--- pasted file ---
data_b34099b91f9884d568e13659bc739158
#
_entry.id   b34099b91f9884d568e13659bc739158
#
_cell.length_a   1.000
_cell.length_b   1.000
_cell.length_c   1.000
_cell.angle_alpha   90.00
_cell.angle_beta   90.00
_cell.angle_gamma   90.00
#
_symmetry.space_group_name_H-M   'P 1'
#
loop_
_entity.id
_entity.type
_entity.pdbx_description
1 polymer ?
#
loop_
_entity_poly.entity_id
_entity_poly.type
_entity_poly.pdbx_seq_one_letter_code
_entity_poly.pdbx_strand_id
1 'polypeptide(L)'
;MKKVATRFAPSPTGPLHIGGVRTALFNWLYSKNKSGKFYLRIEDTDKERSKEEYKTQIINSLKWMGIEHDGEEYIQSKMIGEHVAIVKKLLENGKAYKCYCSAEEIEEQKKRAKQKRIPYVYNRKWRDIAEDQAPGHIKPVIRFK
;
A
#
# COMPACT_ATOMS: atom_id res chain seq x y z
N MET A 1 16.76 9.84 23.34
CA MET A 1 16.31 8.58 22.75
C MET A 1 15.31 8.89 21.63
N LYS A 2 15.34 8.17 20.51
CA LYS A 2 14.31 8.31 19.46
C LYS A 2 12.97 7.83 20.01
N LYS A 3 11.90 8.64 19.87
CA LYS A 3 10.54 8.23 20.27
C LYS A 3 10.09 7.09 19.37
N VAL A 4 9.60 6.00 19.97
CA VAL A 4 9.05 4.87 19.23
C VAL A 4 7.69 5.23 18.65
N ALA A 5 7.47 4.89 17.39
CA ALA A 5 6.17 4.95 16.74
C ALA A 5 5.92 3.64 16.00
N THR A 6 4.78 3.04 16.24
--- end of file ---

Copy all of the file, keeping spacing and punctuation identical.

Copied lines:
data_b34099b91f9884d568e13659bc739158
#
_entry.id   b34099b91f9884d568e13659bc739158
#
_cell.length_a   1.000
_cell.length_b   1.000
_cell.length_c   1.000
_cell.angle_alpha   90.00
_cell.angle_beta   90.00
_cell.angle_gamma   90.00
#
_symmetry.space_group_name_H-M   'P 1'
#
loop_
_entity.id
_entity.type
_entity.pdbx_description
1 polymer ?
#
loop_
_entity_poly.entity_id
_entity_poly.type
_entity_poly.pdbx_seq_one_letter_code
_entity_poly.pdbx_strand_id
1 'polypeptide(L)'
;MKKVATRFAPSPTGPLHIGGVRTALFNWLYSKNKSGKFYLRIEDTDKERSKEEYKTQIINSLKWMGIEHDGEEYIQSKMIGEHVAIVKKLLENGKAYKCYCSAEEIEEQKKRAKQKRIPYVYNRKWRDIAEDQAPGHIKPVIRFK
;
A
#
# COMPACT_ATOMS: atom_id res chain seq x y z
N MET A 1 16.76 9.84 23.34
CA MET A 1 16.31 8.58 22.75
C MET A 1 15.31 8.89 21.63
N LYS A 2 15.34 8.17 20.51
CA LYS A 2 14.31 8.31 19.46
C LYS A 2 12.97 7.83 20.01
N LYS A 3 11.90 8.64 19.87
CA LYS A 3 10.54 8.23 20.27
C LYS A 3 10.09 7.09 19.37
N VAL A 4 9.60 6.00 19.97
CA VAL A 4 9.05 4.87 19.23
C VAL A 4 7.69 5.23 18.65
N ALA A 5 7.47 4.89 17.39
CA ALA A 5 6.17 4.95 16.74
C ALA A 5 5.92 3.64 16.00
N THR A 6 4.78 3.04 16.24